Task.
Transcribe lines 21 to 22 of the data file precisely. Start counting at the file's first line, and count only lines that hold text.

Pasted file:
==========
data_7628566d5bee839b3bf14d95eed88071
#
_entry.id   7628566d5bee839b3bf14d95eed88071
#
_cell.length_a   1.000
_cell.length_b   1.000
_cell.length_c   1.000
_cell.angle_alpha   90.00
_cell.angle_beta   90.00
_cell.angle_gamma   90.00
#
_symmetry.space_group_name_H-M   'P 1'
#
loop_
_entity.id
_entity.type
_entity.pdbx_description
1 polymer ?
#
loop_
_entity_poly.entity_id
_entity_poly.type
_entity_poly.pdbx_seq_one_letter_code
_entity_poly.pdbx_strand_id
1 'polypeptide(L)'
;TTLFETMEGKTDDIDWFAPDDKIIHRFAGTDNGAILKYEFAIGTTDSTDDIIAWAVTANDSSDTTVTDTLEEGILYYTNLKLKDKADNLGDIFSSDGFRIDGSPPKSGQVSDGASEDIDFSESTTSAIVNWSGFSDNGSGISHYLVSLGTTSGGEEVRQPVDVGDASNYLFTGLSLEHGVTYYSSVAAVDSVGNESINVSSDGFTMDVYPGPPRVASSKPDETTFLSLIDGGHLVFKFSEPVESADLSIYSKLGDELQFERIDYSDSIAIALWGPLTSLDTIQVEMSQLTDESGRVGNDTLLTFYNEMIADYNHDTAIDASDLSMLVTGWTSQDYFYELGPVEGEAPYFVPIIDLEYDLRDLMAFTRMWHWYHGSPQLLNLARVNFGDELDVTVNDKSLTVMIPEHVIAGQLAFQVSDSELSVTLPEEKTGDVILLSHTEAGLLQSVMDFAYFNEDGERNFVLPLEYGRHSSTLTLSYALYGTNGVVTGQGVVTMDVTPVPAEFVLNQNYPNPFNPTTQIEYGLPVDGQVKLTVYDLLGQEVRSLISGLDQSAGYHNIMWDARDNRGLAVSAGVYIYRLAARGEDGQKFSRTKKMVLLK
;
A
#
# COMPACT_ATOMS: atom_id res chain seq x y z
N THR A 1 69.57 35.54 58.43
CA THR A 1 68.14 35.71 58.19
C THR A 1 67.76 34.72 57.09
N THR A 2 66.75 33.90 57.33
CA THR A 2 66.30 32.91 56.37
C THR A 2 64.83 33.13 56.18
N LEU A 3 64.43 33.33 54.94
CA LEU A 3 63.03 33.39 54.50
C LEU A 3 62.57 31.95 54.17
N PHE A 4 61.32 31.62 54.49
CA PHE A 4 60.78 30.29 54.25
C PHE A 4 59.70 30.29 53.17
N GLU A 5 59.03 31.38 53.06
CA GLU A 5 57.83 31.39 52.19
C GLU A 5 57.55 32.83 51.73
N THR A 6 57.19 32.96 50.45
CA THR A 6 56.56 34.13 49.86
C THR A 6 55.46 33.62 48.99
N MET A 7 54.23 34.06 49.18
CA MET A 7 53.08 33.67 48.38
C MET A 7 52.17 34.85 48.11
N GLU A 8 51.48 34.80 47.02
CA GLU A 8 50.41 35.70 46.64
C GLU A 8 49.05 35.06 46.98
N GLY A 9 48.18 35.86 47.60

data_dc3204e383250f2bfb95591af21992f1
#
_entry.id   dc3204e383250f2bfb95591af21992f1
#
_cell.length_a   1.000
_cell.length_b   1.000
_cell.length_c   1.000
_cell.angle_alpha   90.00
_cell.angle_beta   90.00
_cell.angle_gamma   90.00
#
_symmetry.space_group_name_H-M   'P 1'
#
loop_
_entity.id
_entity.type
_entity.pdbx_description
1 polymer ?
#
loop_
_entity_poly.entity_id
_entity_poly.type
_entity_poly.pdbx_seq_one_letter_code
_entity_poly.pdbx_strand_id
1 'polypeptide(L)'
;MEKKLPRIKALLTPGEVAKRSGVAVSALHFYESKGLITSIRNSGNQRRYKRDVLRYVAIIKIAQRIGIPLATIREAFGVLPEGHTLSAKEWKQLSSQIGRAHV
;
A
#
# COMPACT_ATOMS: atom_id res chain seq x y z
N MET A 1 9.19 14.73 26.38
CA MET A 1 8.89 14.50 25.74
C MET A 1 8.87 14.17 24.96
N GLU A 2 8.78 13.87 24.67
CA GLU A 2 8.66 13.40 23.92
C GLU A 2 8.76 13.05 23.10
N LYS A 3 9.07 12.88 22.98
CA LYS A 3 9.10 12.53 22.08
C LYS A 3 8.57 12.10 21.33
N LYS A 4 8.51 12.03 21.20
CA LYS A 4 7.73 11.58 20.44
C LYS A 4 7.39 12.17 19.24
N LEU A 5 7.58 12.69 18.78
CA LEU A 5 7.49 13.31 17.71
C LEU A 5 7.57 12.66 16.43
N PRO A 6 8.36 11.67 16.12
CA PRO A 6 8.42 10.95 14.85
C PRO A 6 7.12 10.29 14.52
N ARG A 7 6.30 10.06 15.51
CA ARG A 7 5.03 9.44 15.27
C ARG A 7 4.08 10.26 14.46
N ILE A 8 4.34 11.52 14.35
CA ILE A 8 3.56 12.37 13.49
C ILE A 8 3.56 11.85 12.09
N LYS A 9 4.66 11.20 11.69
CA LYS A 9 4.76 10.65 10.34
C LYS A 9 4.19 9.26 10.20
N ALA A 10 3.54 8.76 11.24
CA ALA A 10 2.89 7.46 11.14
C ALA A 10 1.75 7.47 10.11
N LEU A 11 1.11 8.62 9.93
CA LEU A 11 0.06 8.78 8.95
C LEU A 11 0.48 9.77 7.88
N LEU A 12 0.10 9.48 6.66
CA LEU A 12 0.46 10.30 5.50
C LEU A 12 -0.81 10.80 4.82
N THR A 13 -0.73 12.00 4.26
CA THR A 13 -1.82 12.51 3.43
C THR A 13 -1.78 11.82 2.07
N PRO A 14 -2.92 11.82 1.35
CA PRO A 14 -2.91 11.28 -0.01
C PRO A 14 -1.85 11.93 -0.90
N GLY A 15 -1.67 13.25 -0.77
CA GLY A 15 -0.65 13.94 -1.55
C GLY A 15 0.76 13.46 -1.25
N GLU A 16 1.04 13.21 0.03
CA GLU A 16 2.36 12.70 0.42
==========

_entity_poly.entity_id
_entity_poly.type